Glasgow Distillery has taken the ultimate prize in this year's Scottish Whisky Awards.

Now in their second year, the awards are a comprehensive year-round programme which assesses Scotch whisky producers in both business performance and taste. This year, it involved a judging panel of 40 experts and the blind tasting of 155 Scotch whisky products.

Judges praised Glasgow Distillery for its great progress in product development, marketing and securing a range of new international deals.

It was also the highest-performing distillery in the taste competition, securing two gold medals. Chair of the judging panel, Professor Alan Wolstenholme, said all the winners were to be congratulated in what has been "this most challenging of years".

“This year, we have seen distilleries, suppliers and producers step up to support their local communities when they needed it most," he said.

"Scotch Whisky continues to demonstrate its strength, resilience, creativity, and community spirit.  It is an industry which continues to shine brightly in good times and bad. We in Scotland can all be very proud of this."

READ MORE: The full list of 2020 winners of the Scottish Whisky Awards

UK borrowing hits new record



Britain borrowed a record £215 billion in the first seven months of the financial year, highlighting the challenge facing finance chancellor Rishi Sunak as he prepares new spending plans.

Borrowing in October alone came in at £22.3bn, while September’s borrowing was revised sharply lower. However, debt remained only slightly lower than a 60-year high as a share of the economy.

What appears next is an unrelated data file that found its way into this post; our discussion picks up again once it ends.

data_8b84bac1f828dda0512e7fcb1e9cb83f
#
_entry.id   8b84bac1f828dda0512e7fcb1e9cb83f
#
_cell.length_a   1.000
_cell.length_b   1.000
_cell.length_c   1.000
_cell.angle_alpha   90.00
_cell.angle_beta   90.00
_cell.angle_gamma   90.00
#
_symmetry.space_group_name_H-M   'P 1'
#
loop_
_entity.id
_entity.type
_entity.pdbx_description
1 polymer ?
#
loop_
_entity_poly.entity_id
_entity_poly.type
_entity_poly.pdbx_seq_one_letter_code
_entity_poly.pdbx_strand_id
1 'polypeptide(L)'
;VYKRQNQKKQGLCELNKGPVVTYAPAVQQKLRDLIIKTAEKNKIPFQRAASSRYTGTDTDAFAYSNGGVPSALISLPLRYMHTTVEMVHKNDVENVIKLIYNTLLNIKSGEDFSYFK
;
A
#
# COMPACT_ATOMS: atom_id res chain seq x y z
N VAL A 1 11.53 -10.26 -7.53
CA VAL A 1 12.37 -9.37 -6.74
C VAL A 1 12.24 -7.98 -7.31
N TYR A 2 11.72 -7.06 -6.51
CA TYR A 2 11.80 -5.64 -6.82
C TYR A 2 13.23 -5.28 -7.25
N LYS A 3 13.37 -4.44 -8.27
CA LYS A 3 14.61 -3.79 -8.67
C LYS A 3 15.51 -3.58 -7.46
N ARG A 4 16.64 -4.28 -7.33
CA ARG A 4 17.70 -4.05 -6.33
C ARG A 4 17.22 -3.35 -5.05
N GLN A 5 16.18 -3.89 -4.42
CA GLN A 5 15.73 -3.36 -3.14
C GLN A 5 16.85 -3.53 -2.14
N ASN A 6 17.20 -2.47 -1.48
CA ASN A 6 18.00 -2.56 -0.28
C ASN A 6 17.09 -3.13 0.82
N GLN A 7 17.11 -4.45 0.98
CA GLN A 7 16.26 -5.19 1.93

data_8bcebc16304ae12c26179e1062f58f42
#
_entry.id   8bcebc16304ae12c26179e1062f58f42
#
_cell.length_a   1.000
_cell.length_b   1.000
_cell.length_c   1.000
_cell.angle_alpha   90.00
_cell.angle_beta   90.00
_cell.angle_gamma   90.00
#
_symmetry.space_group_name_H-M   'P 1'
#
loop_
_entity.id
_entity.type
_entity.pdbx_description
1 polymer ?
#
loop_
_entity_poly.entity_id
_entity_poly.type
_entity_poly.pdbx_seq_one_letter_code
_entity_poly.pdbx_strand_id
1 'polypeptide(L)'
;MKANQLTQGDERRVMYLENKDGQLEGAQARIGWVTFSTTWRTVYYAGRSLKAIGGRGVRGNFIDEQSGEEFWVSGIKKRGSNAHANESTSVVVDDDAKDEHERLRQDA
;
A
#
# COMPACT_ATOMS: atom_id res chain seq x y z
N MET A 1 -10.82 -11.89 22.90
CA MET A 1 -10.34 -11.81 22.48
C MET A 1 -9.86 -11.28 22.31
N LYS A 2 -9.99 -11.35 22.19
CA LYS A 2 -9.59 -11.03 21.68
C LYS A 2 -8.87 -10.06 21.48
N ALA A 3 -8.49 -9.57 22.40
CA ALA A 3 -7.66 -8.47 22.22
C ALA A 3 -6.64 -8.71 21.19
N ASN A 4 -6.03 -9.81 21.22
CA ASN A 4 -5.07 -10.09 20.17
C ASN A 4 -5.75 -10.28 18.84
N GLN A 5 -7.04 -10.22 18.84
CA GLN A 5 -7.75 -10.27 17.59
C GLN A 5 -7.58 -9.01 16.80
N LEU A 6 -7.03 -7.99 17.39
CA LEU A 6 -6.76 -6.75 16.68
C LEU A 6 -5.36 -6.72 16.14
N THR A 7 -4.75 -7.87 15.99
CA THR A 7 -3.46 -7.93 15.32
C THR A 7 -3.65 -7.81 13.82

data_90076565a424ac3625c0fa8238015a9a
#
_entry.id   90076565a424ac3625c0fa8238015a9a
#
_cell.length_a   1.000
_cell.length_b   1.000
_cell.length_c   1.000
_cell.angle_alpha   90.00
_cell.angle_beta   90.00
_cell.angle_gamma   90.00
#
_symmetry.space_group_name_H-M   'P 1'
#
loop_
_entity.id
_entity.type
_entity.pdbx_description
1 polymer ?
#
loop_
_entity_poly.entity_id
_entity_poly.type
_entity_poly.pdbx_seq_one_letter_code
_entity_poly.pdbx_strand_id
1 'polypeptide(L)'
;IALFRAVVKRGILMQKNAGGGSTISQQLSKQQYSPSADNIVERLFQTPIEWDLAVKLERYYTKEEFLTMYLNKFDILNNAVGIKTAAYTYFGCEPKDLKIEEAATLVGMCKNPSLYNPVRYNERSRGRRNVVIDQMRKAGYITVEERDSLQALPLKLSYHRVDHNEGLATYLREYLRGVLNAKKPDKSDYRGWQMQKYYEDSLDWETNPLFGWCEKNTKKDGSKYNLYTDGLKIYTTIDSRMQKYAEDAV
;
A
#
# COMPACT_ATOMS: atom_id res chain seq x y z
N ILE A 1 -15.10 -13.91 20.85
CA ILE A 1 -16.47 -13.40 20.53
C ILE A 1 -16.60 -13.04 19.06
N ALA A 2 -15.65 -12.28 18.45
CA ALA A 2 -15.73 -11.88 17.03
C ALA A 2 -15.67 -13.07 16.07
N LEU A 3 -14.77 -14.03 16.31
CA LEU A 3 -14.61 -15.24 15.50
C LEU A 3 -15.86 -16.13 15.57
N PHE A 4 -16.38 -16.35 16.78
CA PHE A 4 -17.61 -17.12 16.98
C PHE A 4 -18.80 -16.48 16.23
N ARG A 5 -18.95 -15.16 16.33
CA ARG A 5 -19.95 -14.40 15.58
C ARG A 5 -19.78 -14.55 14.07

The government is on course to borrow close to £400bn this financial year, the highest borrowing relative to the size of the economy since World War Two.

“This is the responsible thing to do, but it’s also clear that over time it’s right we ensure the public finances are put on a sustainable path,” Mr Sunak said.

READ MORE: Coronavirus tax rises may be delayed until after next UK election

Consumer morale sinks to six-month low



British consumer morale sank to a six-month low in November as a second coronavirus lockdown prompted a surge in pessimism over households’ finances.

The consumer confidence index from market research firm GfK fell to -33 from -31 in October. The survey’s gauge of personal finances over the last year slid to its lowest level since December 2013.

“This will deal a blow to any future rebound because bullish consumer spending fuels the UK economy and low confidence is the enemy of recovery,” Joe Staton, client strategy director at GfK, said.

The survey added to other signs of a deteriorating economy that prompted a new round of support from the government and Bank of England this month for businesses and workers.

The economy grew by a slower-than-expected 1.1 per cent in September, lagging other rich nations as it struggled to recover from the shock of the pandemic even before the latest Covid-19 lockdown.

“The second lockdown couldn’t have come at a worse time for the UK’s high-street retailers and it’s no surprise that our major purchase sub-measure is once again mired deep in negative territory,” Staton said.

READ MORE: 'Consumer confidence and demand is the only thing that will get our economy moving again'

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